When it comes to lines, there's no need to be confused about your choice. As with other fly fishing essentials, you can choose based on what you're going to be fishing. Other factors that can be important to take into account include where you're going to be fishing and the size of the flies you'll be using. Fly fishing line weight is ranked from 1 to 15, with 1 being the lightest weight. The lighter the fly you are using, the lighter weight you will generally want for your line.

It might sometimes seem complicated to pick a line weight, but it's relatively easy. It should be matched to your rod and reel, and the rod will often tell you what weight line you should be selecting. When it comes to the importance of the fish, choose between 1 to 7 for lighter fish, 7 to 9 for something like bass, and 8 to 15 for large fish.

Most fly lines are tapered, which helps with more efficient casting. The taper varies over the length of the line by weight, thickness, and diameter. There are five main types of taper, which meet different needs:

Weight-forward (WF) taper

  • The best choice for beginners
  • Tapered in the front end and heavier for the first 30 feet
  • Helps with long casts and improves precision

Bass bug/saltwater (BBT) taper

  • Similar to WF taper with shorter front line
  • Good for use with heavier flies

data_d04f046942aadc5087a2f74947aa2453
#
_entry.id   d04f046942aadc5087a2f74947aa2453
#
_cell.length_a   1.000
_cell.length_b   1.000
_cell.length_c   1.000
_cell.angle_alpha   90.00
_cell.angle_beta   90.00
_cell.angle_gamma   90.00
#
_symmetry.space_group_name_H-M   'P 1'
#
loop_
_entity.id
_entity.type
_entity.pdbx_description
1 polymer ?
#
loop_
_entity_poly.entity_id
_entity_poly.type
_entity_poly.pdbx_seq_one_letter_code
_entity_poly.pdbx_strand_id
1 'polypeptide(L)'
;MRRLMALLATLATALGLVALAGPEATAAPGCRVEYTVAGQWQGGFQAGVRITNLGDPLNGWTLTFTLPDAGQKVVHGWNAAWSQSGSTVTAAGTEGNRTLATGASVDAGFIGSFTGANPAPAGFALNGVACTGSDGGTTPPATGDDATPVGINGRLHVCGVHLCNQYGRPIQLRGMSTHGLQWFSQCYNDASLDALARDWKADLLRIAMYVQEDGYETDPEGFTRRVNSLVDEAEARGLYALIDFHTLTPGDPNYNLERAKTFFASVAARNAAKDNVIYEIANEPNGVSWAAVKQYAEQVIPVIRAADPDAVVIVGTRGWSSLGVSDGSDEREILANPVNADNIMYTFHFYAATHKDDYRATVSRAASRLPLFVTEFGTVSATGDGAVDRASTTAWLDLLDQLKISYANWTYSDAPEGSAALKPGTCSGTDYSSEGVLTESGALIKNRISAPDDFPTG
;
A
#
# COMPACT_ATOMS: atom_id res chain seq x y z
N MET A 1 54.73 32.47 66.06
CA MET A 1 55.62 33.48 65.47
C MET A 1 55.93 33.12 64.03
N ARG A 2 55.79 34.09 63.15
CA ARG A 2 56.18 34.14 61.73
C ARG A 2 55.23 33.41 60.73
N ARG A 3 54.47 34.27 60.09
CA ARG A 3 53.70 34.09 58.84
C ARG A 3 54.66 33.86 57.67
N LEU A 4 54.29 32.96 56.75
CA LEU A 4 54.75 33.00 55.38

Double taper (DT) Preferred by experienced fly fishers

  • A good choice for being precise on small to medium rivers
  • Thicker in the center - economical as they can be turned around when one end runs out
  • Not as much wind resistance or casting distance compared to WF taper

Shooting taper (ST)

  • Casts further than other lines
  • Designed for fast-moving water and high winds
  • Stout and short line section that forms a casting loop

Level (L) taper Uniform in diameter, making them economical

  • Most challenging to cast, making them unsuitable for beginners
  • Used by experienced anglers for fly fishing with live bait

Leader and Tippet

Leaders and Tippets 

The leader and tippet help to ensure that your fly is delivered more naturally and that there won't be a big splash that scares off the fish. It's a good idea to have several different sizes of leaders when you're on or in the water so that you can change them around as the conditions change and you change your fly. 

Leader and Tippet Size Chart

The tippet is the end section of the leader, which you will tie to your fly. When you buy leaders, you will notice that they come with a system that helps you match the size of the tippet to the size of the fly. Tippets are rated from 0X to 8X, with 0X being the thickest and strongest and 8X being the thinnest and weakest. For example, 4X, 5X & 6x tippets are used most often with trout, with recommended fly sizes of between 12 through 22.